Lawsuit filed to block new Michigan ballot requirements
By DAVID EGGERT
LANSING — Voting-rights advocates and a campaign-finance ballot drive group sued Michigan’s top election official on Thursday, challenging Republican-enacted requirements that make it harder to qualify proposals for the statewide ballot.
The lawsuit came a day after Democratic Attorney General Dana Nessel said that the law passed in December’s lame-duck session is unconstitutional. Her opinion is binding on state election officials, but it is expected that courts will have the final say.
The law says no more than 15% of petition signatures can be counted from any one of the state’s 14 congressional districts. There is no geographic limit in the state constitution.
“Public Act 608 should be declared unconstitutional because it burdens and limits the exercise of self-executing constitutional rights, and because it is an attempt by the legislature to amend the Constitution by statute — arrogating power that is reserved exclusively to the people,” says the complaint brought by the League of Women Voters of Michigan, the ballot committee Michiganders for Fair and Transparent Elections, its founder and two voters.
The 15% requirement will “dramatically increase the cost and difficulty of mounting a successful citizen petition campaign,” according to the suit filed in the Court of Claims, which seeks a permanent injunction against the law. It also challenges other new rules that require circulators to check a box indicating if they are paid or a volunteer, force paid gatherers to file an affidavit with the secretary of state and invalidate signatures that do not meet technical requirements.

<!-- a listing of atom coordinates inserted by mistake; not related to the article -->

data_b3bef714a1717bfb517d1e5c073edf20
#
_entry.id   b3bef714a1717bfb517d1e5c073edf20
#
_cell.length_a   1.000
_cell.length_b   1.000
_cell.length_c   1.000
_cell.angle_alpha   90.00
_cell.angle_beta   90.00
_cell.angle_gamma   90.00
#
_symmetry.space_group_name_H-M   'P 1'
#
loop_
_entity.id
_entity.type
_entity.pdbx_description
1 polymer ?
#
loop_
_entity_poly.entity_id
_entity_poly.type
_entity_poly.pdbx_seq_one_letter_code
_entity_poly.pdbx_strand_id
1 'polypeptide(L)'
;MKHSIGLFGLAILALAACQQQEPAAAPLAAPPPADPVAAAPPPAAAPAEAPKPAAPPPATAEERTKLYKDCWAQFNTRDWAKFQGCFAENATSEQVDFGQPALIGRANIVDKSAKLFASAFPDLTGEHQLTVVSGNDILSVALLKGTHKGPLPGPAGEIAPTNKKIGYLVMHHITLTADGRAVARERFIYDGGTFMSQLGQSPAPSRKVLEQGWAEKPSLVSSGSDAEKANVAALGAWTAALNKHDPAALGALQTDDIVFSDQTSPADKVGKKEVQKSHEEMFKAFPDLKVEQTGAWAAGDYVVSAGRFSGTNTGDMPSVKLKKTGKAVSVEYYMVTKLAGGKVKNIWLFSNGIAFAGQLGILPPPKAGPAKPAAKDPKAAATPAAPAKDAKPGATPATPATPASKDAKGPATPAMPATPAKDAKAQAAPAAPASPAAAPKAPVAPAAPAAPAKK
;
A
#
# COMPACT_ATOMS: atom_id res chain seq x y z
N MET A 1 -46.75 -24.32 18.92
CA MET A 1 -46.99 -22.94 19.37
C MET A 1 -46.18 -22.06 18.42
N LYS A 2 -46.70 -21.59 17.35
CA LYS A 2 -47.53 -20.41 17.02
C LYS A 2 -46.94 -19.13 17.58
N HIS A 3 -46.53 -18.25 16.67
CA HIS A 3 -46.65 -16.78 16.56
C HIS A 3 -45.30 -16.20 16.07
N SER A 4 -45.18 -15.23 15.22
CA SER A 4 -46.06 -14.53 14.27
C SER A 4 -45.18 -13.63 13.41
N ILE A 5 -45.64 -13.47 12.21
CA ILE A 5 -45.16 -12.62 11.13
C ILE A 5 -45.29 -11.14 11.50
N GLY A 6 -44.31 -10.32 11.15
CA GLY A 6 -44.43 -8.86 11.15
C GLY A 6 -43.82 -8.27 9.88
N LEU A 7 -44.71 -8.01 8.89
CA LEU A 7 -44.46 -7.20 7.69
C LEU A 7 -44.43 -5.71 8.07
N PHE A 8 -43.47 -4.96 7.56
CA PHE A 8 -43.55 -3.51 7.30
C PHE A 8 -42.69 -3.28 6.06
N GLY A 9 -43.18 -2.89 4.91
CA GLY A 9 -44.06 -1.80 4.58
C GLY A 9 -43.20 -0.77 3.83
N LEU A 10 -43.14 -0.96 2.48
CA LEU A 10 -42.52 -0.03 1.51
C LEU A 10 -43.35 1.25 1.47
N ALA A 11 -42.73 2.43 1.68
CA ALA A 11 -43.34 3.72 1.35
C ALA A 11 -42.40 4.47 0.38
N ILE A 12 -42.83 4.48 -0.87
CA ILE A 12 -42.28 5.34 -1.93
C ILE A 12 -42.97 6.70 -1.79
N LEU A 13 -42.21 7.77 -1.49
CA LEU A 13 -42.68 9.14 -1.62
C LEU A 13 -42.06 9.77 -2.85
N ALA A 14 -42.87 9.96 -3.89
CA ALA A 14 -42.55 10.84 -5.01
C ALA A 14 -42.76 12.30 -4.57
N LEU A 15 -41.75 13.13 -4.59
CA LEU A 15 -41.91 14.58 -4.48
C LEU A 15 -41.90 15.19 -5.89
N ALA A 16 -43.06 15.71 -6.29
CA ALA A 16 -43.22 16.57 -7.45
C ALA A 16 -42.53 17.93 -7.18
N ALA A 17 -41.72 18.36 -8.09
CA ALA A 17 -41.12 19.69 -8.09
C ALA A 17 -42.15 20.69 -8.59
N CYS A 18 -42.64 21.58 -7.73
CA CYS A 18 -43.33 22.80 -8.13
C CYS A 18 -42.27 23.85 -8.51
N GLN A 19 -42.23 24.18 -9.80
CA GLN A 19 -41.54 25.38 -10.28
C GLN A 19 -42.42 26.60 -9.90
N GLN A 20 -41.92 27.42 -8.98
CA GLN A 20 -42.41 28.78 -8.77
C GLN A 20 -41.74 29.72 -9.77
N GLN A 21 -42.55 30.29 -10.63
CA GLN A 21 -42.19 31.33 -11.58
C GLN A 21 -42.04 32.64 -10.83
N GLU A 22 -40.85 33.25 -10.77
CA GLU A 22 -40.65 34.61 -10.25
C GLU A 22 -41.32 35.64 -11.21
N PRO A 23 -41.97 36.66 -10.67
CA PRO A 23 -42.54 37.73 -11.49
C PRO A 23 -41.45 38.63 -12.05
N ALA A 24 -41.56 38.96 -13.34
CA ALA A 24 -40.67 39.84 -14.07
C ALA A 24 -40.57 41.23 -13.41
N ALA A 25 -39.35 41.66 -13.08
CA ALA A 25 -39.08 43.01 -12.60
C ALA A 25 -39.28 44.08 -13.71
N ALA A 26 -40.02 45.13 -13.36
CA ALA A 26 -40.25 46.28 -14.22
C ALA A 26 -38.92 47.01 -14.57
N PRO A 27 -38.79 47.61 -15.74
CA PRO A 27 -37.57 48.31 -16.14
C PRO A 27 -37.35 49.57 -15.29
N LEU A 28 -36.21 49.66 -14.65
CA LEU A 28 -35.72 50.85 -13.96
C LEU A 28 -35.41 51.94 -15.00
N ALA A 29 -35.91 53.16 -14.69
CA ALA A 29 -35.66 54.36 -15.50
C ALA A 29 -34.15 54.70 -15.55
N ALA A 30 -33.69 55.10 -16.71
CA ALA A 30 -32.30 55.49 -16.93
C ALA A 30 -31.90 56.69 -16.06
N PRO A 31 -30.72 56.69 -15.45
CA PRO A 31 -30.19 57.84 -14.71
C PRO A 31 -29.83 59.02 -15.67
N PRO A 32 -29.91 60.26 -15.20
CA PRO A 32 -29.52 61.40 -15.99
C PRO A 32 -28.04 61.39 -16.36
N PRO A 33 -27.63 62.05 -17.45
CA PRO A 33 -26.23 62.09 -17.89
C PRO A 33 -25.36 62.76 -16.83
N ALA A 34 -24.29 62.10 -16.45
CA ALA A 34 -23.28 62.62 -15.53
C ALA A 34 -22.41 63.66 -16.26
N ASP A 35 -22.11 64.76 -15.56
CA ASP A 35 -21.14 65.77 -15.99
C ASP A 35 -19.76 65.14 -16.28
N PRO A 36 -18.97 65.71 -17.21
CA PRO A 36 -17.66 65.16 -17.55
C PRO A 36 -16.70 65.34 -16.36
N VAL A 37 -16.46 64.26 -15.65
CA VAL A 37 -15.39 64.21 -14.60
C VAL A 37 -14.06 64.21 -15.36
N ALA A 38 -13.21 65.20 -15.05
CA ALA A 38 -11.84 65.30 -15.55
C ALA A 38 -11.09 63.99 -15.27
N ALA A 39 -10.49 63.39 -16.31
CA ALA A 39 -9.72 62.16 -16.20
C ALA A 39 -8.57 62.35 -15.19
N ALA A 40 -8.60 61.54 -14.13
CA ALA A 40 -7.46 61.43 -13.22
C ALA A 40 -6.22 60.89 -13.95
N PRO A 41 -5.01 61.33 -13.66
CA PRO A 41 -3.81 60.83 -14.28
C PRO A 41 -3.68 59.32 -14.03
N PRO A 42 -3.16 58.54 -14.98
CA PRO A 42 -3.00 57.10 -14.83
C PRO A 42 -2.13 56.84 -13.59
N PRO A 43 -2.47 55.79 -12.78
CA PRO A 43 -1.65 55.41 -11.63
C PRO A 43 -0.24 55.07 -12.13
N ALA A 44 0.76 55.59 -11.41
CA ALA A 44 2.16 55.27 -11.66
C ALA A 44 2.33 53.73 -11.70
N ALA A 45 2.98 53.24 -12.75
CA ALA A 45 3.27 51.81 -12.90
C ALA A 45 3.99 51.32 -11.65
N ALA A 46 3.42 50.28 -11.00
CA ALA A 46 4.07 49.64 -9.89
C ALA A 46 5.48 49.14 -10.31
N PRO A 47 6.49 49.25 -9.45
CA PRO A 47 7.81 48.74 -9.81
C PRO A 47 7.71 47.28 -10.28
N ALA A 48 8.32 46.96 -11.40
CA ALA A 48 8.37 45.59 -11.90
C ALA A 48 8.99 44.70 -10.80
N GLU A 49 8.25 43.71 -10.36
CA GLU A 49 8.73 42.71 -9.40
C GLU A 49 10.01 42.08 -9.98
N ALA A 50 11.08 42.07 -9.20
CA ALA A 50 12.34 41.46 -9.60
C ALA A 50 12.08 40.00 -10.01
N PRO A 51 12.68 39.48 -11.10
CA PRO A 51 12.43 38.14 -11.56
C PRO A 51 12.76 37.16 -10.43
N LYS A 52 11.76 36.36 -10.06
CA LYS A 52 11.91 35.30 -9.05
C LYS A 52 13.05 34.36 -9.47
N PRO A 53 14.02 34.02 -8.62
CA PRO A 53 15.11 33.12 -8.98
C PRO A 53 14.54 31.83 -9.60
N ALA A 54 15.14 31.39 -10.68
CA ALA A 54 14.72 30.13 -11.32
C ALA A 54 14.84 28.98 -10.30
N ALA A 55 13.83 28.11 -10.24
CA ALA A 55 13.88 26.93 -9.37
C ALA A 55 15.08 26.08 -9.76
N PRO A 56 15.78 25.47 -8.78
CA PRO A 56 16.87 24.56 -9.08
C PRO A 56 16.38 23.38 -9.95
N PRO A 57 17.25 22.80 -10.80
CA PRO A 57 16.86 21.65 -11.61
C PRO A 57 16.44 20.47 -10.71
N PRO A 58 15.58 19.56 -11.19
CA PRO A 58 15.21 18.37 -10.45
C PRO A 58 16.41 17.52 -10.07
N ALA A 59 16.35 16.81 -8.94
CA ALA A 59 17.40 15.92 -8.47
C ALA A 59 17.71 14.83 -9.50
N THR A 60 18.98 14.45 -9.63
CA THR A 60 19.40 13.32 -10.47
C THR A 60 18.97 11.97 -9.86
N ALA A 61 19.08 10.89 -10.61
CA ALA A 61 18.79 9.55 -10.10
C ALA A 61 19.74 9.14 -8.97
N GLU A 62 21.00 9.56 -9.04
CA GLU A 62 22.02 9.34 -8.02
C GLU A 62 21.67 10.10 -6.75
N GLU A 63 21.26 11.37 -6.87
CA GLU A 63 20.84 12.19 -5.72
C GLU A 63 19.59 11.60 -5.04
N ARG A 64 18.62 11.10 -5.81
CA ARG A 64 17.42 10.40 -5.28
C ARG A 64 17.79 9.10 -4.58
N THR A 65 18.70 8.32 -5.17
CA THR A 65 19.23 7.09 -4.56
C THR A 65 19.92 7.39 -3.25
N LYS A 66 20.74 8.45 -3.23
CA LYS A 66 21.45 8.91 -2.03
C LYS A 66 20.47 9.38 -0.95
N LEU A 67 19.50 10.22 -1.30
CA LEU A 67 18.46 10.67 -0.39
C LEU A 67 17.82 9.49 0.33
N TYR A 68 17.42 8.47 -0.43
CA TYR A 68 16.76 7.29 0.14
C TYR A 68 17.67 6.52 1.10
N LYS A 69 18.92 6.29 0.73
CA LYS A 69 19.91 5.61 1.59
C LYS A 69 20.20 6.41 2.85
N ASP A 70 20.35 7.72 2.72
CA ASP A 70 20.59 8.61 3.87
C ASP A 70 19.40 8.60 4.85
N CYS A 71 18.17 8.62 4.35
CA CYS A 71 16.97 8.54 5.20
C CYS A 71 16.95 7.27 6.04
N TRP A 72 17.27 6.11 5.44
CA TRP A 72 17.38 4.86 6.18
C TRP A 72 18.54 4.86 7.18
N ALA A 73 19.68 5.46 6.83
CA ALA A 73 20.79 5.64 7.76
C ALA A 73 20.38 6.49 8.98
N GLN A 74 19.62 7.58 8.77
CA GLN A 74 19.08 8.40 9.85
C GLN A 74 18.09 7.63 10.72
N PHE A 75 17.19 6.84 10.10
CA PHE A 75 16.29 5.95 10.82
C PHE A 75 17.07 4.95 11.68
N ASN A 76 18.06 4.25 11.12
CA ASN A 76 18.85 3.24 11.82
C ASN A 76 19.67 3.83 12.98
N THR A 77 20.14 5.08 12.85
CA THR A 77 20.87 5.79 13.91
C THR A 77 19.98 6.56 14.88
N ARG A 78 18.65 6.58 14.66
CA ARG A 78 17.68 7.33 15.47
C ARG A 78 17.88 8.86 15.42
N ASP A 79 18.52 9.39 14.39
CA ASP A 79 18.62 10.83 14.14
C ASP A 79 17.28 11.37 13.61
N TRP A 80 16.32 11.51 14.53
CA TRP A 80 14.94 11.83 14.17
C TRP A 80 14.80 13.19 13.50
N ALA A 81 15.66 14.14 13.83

To make the ballot in 2020 or 2022, groups proposing a constitutional amendment must submit 425,000 signatures. The threshold is 340,000 for an initiative and 212,000 for a referendum.
The plaintiffs estimate that just 11% to 13.7% of registered voters in any congressional district would have the prospect of their signature being counted.
The law is backed by business groups and GOP lawmakers who say it adds much-need transparency and accountability to the petition-gathering process and ensures statewide input earlier on ballot drives often funded by out-of-state interests.
Former Michigan Solicitor General John Bursch, who spoke last year in favor of the legislation on behalf of a number of business organizations, said the law is constitutional and criticized Nessel’s decision.
“The Michigan Constitution doesn’t say that you only need x number of signatures and then no more. The language sets a floor … and then it gives the Legislature power to implement the section,” he said. “If you just read those words and their ordinary meaning, it suggests that the Legislature does have latitude to make adjustments to make sure that all the people of Michigan are fairly represented in an initiative or referendum context.”
Those suing include Michiganders for Fair and Transparent Elections, a ballot committee that is drafting a constitutional amendment to “strengthen and reform” the state’s campaign-finance reporting and disclosure requirements. The group intended to start its campaign this summer but because of the uncertainty over the new law and anticipated additional costs, may need to raise more money and may be unable to circulate petitions until 2020, according to the suit.
The defendant is Democratic Secretary of State Jocelyn Benson, who is named in her official capacity. Benson, who has criticized the changes to the initiative process, welcomed Nessel’s opinion on Wednesday.
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